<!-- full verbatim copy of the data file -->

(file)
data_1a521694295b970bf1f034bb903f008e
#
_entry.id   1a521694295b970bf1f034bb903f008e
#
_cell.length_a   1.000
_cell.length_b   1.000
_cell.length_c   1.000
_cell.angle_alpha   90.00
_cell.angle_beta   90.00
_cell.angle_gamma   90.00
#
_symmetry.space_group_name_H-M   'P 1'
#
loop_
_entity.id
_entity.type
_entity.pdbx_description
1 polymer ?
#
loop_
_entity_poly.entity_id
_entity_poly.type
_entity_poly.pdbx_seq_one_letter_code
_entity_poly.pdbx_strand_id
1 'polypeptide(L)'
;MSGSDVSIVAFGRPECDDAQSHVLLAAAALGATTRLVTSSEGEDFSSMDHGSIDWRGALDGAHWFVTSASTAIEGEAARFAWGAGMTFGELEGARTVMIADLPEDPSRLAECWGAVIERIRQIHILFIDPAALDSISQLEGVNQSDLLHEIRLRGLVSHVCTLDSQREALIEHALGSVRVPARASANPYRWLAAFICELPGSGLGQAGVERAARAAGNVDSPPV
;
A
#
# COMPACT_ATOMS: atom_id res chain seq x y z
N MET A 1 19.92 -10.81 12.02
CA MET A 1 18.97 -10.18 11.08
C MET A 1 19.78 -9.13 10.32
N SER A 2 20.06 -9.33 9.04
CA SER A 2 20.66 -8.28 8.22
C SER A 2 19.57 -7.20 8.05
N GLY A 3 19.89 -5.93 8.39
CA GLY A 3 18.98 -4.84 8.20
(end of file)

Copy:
data_1a521694295b970bf1f034bb903f008e
#
_entry.id   1a521694295b970bf1f034bb903f008e
#
_cell.length_a   1.000
_cell.length_b   1.000
_cell.length_c   1.000
_cell.angle_alpha   90.00
_cell.angle_beta   90.00
_cell.angle_gamma   90.00
#
_symmetry.space_group_name_H-M   'P 1'
#
loop_
_entity.id
_entity.type
_entity.pdbx_description
1 polymer ?
#
loop_
_entity_poly.entity_id
_entity_poly.type
_entity_poly.pdbx_seq_one_letter_code
_entity_poly.pdbx_strand_id
1 'polypeptide(L)'
;MSGSDVSIVAFGRPECDDAQSHVLLAAAALGATTRLVTSSEGEDFSSMDHGSIDWRGALDGAHWFVTSASTAIEGEAARFAWGAGMTFGELEGARTVMIADLPEDPSRLAECWGAVIERIRQIHILFIDPAALDSISQLEGVNQSDLLHEIRLRGLVSHVCTLDSQREALIEHALGSVRVPARASANPYRWLAAFICELPGSGLGQAGVERAARAAGNVDSPPV
;
A
#
# COMPACT_ATOMS: atom_id res chain seq x y z
N MET A 1 19.92 -10.81 12.02
CA MET A 1 18.97 -10.18 11.08
C MET A 1 19.78 -9.13 10.32
N SER A 2 20.06 -9.33 9.04
CA SER A 2 20.66 -8.28 8.22
C SER A 2 19.57 -7.20 8.05
N GLY A 3 19.89 -5.93 8.39
CA GLY A 3 18.98 -4.84 8.20